First Tuesday Update is our monthly take on current issues in commercial disputes, international arbitration, and judgment enforcement.
This month we are discussing sovereign immunity amid the COVID-19 pandemic. In over half a year, the virus has spread world-wide—leaving in its trail tragic losses in virtually every country it has touched. While the actual "costs" of the virus will likely never be quantified, the question of "who should pay for this?" is already being posed in American courts. Given that the virus likely originated in Wuhan, China and the current administration's messaging, it is perhaps not surprising that China has become an early target of lawsuits regarding the virus.
To date, over a dozen lawsuits have already been filed against China with plaintiffs ranging from putative classes of medical providers and small businesses to laid off workers to the state of Missouri. The allegations range from covering-up the spread of the virus, hoarding personal protective equipment (PPE), and deploying a "terrorist-related weapon of mass destruction." Each of these cases remains in its early stages, and, while the allegations are wide-ranging, most of the cases will start with the same bedrock question—can a sovereign government, like China, be sued in American courts for losses due to the virus? As a general rule, the Foreign Sovereign Immunities Act (the FSIA) renders foreign governments and their representatives immune from lawsuits in American courts. But the FSIA, along with certain other federal statutes, offer a number of exceptions to this general rule. Cases targeting China have focused on three of these exceptions, in particular.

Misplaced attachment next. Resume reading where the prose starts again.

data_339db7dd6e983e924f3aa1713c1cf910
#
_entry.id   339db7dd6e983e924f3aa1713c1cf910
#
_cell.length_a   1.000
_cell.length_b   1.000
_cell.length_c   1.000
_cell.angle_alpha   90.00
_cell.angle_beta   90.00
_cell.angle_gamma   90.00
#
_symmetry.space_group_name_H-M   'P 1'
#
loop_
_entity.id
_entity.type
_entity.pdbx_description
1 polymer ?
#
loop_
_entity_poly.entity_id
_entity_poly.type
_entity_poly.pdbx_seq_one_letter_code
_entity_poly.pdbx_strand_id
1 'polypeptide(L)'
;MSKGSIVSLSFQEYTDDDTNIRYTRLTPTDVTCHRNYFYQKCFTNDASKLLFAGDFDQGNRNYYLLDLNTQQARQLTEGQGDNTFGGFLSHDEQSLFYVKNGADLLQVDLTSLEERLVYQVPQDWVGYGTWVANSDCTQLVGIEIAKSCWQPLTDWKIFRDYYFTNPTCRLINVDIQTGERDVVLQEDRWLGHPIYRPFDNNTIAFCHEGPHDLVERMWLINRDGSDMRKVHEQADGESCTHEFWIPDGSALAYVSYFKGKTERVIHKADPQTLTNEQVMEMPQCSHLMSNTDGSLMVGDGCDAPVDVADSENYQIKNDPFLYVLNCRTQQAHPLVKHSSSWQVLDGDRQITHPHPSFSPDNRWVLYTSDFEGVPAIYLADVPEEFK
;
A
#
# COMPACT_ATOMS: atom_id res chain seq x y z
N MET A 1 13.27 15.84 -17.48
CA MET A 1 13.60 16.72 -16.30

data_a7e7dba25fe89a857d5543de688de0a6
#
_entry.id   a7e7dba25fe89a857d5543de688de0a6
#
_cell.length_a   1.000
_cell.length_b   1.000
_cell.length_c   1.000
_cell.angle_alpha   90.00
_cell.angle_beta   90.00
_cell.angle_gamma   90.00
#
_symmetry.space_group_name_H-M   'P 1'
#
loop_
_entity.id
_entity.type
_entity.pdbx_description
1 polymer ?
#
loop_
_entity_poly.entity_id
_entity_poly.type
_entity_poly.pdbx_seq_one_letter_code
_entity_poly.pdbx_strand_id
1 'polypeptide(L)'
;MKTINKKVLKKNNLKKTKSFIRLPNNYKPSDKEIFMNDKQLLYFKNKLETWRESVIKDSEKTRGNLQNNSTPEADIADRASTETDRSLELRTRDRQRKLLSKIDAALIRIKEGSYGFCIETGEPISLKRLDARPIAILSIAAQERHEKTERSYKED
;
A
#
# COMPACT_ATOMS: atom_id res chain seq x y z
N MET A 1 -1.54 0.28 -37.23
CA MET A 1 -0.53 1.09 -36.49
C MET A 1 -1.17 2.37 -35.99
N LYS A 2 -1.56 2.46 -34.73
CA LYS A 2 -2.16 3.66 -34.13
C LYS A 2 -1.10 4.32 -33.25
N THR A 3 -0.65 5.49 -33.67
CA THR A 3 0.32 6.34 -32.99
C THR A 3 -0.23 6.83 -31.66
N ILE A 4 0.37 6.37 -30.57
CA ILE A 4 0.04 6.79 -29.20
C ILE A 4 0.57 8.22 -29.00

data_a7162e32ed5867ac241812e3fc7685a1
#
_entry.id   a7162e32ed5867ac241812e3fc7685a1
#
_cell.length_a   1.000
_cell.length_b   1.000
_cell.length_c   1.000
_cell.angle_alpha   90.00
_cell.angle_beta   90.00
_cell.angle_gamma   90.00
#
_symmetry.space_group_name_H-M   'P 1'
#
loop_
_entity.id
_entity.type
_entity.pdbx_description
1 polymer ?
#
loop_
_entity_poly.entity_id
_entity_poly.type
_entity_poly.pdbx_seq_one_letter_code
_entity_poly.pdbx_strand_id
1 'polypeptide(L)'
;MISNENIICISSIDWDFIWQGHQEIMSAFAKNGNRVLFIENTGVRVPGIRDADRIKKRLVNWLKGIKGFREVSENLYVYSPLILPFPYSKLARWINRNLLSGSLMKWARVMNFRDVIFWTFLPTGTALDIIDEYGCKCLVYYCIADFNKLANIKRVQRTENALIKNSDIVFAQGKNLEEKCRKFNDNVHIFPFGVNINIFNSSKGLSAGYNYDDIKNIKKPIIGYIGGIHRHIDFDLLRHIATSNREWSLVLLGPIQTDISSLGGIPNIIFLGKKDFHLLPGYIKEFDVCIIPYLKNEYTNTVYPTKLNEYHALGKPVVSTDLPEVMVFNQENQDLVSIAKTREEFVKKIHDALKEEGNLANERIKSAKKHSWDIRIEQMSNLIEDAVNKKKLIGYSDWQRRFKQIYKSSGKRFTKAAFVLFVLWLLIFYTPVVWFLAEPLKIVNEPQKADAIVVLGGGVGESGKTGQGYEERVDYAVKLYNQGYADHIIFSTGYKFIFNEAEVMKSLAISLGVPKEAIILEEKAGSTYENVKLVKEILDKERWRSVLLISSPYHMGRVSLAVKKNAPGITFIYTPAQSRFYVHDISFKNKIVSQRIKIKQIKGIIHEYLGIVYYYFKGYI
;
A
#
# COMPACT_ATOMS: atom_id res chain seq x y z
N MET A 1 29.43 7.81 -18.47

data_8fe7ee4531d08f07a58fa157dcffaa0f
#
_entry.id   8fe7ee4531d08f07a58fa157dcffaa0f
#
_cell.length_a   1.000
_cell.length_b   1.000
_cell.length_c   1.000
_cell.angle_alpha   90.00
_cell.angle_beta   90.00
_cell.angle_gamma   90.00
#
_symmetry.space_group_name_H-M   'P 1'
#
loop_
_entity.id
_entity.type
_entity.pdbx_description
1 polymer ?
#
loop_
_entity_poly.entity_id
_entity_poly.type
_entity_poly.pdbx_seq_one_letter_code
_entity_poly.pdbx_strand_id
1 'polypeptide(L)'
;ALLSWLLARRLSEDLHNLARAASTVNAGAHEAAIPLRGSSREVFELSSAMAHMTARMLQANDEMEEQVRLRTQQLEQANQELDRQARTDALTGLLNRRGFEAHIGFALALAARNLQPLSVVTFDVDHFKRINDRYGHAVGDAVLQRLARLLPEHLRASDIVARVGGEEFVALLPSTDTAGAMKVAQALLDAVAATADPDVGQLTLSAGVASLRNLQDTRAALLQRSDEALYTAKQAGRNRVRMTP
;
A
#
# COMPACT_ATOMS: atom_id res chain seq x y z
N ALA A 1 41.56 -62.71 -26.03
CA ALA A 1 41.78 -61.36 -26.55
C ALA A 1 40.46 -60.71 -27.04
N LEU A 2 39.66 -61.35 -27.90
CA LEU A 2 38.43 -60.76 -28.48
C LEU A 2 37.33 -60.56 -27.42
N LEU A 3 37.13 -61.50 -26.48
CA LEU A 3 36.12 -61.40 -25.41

First, plaintiffs have relied on the "commercial activities exception," which applies to instances where a sovereign engages in the type of actions by which a private party engages in "trade and traffic or commerce . . . ." In other words, was the sovereign "acting like a sovereign" or like a private player in international commerce? These cases especially focus on Chinese manufacturing of PPE, operating healthcare systems, performing infectious disease research, and operating social media platforms as possible "commercial activities." If these activities do qualify as "commercial," plaintiffs would still need to show that the activities had a "direct effect" in the United States in order to defeat immunity from suit.
Second, plaintiffs have relied on the "noncommercial tort exception," which applies to instances where one seeks money damages for "personal injury or death, or damage to or loss of property, occurring in the United States and caused by the tortious act or omission of that foreign state or of any official or employee of that foreign state while acting within the scope of his office or employment." This exception, likewise, has considerable limitations. For example, the exception does not apply to "discretionary functions," which could include making administrative decisions on social, economic, and political policy grounds. Lower courts have also found that the entirety of the tortious conduct must occur within the forum state rather than just the effects of the tort felt within the state.